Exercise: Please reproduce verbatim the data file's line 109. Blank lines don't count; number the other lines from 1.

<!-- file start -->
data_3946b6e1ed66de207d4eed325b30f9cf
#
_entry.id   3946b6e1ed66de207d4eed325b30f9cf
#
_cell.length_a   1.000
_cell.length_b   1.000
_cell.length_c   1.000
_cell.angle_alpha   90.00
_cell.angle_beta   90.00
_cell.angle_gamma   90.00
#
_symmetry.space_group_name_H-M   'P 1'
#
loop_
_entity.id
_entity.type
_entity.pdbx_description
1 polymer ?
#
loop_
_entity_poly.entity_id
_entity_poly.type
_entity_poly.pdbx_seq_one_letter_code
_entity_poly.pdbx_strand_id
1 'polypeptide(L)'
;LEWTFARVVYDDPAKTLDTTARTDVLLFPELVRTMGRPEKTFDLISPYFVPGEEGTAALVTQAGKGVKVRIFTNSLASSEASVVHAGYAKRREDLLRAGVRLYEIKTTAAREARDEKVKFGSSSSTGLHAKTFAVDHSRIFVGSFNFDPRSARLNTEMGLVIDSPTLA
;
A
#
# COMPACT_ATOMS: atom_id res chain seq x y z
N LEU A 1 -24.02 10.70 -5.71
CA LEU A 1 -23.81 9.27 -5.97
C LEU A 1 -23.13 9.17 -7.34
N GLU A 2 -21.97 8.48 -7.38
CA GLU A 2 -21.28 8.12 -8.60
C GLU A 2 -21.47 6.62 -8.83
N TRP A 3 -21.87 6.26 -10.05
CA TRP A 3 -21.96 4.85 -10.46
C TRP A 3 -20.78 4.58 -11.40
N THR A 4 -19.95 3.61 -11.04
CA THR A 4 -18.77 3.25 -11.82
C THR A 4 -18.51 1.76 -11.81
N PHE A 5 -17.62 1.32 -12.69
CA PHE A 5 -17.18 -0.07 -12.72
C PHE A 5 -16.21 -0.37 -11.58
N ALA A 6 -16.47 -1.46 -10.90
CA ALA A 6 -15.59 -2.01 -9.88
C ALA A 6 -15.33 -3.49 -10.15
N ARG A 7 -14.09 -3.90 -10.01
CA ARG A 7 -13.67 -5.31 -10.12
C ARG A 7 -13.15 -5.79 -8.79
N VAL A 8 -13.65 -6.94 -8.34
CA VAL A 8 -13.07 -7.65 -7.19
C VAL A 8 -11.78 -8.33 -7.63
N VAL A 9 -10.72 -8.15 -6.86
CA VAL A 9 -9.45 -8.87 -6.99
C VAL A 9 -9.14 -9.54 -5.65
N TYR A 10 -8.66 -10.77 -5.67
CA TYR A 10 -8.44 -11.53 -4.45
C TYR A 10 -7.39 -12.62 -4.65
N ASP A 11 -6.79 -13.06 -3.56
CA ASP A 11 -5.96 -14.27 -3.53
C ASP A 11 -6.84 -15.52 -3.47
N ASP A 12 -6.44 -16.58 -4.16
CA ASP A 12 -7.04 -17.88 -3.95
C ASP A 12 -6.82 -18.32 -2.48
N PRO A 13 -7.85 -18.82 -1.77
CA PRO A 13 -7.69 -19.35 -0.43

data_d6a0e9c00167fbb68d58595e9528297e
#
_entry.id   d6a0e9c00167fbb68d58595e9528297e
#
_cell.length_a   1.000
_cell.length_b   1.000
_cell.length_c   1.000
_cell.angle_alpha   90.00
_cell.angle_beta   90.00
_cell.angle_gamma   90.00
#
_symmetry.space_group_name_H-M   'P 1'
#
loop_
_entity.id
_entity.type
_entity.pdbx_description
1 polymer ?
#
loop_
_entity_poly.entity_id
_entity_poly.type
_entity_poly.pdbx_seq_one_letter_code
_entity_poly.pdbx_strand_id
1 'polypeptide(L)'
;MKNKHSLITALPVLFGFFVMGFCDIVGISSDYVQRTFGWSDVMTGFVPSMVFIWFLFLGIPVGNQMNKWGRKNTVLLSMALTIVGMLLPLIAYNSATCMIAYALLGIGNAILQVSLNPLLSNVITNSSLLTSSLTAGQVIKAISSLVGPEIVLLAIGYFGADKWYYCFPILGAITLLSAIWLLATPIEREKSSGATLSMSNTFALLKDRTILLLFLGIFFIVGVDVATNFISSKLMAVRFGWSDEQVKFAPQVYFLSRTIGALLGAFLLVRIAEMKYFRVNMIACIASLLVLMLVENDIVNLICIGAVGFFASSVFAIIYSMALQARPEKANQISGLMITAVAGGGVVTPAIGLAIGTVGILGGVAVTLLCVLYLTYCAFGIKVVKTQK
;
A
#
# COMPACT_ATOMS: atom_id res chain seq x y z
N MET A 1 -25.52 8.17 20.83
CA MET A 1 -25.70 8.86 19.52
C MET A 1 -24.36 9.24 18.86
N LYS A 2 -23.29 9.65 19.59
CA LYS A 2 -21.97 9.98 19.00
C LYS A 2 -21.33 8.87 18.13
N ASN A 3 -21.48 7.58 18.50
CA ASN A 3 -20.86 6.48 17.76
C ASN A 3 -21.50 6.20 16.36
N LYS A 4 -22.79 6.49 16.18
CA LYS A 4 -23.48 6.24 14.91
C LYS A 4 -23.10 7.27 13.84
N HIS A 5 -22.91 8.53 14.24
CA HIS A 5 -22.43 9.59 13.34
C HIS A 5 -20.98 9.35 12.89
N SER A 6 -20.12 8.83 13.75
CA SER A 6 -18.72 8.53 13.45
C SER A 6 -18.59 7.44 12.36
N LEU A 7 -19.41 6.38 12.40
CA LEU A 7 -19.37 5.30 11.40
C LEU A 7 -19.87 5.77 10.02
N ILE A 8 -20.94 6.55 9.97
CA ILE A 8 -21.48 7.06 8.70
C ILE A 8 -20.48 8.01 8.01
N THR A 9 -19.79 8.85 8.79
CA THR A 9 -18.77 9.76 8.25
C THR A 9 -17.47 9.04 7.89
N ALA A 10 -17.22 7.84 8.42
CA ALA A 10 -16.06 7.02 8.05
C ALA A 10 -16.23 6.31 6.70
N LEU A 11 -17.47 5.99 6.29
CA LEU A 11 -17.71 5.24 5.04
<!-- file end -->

CA LYS A 4 -23.48 6.24 14.91